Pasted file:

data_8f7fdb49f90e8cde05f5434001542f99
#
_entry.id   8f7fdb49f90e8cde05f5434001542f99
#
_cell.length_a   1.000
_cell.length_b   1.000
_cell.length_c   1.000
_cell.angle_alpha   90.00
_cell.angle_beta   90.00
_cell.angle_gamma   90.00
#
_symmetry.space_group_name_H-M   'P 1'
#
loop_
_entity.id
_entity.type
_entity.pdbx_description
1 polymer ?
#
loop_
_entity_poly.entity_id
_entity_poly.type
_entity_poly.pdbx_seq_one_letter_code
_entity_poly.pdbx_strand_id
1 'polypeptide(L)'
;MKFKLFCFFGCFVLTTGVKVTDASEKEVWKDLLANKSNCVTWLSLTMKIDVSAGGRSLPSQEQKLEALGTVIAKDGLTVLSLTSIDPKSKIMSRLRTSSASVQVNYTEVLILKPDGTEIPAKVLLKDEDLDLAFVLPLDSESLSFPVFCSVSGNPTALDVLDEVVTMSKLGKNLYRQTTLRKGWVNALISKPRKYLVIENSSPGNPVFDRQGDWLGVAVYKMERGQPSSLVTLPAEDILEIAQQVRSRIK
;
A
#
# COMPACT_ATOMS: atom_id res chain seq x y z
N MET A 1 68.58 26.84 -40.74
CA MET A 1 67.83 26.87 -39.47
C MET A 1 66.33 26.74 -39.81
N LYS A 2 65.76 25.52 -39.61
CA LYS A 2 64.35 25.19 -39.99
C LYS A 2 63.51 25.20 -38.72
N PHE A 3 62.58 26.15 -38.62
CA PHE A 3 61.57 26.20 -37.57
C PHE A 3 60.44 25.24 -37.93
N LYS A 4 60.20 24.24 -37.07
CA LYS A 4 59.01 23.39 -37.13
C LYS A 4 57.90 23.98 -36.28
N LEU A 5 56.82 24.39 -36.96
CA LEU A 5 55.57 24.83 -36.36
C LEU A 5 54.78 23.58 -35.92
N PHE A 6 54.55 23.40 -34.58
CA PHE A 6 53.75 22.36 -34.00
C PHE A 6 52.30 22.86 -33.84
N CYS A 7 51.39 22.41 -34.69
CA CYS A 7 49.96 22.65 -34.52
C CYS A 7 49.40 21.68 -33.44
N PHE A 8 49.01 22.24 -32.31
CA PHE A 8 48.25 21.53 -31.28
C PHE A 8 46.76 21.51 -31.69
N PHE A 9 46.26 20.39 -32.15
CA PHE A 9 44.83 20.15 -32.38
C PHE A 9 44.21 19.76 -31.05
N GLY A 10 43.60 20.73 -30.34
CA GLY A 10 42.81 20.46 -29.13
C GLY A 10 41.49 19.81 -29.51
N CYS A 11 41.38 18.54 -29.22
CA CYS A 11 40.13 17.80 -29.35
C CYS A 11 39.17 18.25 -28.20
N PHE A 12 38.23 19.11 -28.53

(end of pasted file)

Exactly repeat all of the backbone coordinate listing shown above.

data_8f7fdb49f90e8cde05f5434001542f99
#
_entry.id   8f7fdb49f90e8cde05f5434001542f99
#
_cell.length_a   1.000
_cell.length_b   1.000
_cell.length_c   1.000
_cell.angle_alpha   90.00
_cell.angle_beta   90.00
_cell.angle_gamma   90.00
#
_symmetry.space_group_name_H-M   'P 1'
#
loop_
_entity.id
_entity.type
_entity.pdbx_description
1 polymer ?
#
loop_
_entity_poly.entity_id
_entity_poly.type
_entity_poly.pdbx_seq_one_letter_code
_entity_poly.pdbx_strand_id
1 'polypeptide(L)'
;MKFKLFCFFGCFVLTTGVKVTDASEKEVWKDLLANKSNCVTWLSLTMKIDVSAGGRSLPSQEQKLEALGTVIAKDGLTVLSLTSIDPKSKIMSRLRTSSASVQVNYTEVLILKPDGTEIPAKVLLKDEDLDLAFVLPLDSESLSFPVFCSVSGNPTALDVLDEVVTMSKLGKNLYRQTTLRKGWVNALISKPRKYLVIENSSPGNPVFDRQGDWLGVAVYKMERGQPSSLVTLPAEDILEIAQQVRSRIK
;
A
#
# COMPACT_ATOMS: atom_id res chain seq x y z
N MET A 1 68.58 26.84 -40.74
CA MET A 1 67.83 26.87 -39.47
C MET A 1 66.33 26.74 -39.81
N LYS A 2 65.76 25.52 -39.61
CA LYS A 2 64.35 25.19 -39.99
C LYS A 2 63.51 25.20 -38.72
N PHE A 3 62.58 26.15 -38.62
CA PHE A 3 61.57 26.20 -37.57
C PHE A 3 60.44 25.24 -37.93
N LYS A 4 60.20 24.24 -37.07
CA LYS A 4 59.01 23.39 -37.13
C LYS A 4 57.90 23.98 -36.28
N LEU A 5 56.82 24.39 -36.96
CA LEU A 5 55.57 24.83 -36.36
C LEU A 5 54.78 23.58 -35.92
N PHE A 6 54.55 23.40 -34.58
CA PHE A 6 53.75 22.36 -34.00
C PHE A 6 52.30 22.86 -33.84
N CYS A 7 51.39 22.41 -34.69
CA CYS A 7 49.96 22.65 -34.52
C CYS A 7 49.40 21.68 -33.44
N PHE A 8 49.01 22.24 -32.31
CA PHE A 8 48.25 21.53 -31.28
C PHE A 8 46.76 21.51 -31.69
N PHE A 9 46.26 20.39 -32.15
CA PHE A 9 44.83 20.15 -32.38
C PHE A 9 44.21 19.76 -31.05
N GLY A 10 43.60 20.73 -30.34
CA GLY A 10 42.81 20.46 -29.13
C GLY A 10 41.49 19.81 -29.51
N CYS A 11 41.38 18.54 -29.22
CA CYS A 11 40.13 17.80 -29.35
C CYS A 11 39.17 18.25 -28.20
N PHE A 12 38.23 19.11 -28.53